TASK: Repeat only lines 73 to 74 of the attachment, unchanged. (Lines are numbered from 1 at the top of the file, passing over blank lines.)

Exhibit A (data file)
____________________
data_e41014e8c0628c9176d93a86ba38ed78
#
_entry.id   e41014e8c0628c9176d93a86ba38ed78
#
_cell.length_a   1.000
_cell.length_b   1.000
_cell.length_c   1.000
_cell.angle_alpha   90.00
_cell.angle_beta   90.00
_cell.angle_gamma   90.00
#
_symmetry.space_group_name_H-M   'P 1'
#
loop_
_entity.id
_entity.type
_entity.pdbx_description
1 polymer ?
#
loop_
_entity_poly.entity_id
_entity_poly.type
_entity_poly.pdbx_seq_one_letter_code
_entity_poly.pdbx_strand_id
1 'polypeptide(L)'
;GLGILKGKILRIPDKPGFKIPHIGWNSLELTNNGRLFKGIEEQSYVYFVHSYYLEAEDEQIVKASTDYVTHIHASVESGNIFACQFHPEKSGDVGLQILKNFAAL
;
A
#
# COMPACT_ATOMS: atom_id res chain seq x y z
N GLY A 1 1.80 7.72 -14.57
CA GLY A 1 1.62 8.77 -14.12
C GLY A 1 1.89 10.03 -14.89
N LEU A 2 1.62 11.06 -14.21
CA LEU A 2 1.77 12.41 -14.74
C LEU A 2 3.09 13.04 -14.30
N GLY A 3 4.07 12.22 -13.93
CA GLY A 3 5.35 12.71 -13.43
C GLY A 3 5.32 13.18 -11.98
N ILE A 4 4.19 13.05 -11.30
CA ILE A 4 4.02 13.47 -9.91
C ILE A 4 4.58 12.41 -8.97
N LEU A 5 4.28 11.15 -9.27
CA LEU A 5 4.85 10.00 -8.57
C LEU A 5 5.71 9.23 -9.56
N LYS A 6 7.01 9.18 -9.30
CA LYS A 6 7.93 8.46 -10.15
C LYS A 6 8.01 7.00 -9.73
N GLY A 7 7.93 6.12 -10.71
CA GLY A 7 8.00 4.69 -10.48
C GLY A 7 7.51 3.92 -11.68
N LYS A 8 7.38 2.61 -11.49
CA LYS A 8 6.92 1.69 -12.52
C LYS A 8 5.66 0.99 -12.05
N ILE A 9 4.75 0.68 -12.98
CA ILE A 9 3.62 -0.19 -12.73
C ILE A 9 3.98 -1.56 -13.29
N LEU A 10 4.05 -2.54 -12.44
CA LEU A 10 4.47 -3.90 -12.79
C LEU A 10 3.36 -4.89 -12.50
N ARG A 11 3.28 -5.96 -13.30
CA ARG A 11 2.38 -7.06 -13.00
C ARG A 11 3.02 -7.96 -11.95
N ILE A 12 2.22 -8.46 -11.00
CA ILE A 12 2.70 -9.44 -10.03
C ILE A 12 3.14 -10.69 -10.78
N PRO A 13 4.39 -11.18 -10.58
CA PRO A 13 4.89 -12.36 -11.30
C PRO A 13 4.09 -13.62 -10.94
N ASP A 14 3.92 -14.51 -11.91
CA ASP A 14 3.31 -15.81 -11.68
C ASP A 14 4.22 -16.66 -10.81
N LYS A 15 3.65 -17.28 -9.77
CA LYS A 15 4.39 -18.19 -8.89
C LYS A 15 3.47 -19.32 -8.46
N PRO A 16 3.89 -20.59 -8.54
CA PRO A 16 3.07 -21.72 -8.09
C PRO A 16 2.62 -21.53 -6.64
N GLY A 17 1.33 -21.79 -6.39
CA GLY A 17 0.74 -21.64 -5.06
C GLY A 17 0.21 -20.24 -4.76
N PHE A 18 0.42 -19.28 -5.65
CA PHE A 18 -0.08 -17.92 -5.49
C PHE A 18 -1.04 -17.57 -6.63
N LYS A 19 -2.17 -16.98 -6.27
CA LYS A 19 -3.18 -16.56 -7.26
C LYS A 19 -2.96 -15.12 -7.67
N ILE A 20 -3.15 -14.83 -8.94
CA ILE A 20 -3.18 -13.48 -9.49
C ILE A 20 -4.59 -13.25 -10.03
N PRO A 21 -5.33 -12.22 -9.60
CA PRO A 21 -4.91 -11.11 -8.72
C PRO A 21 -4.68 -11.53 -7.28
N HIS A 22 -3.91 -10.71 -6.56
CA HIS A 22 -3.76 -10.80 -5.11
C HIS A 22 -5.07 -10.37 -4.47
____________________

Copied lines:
N LYS A 15 3.65 -17.28 -9.77
CA LYS A 15 4.39 -18.19 -8.89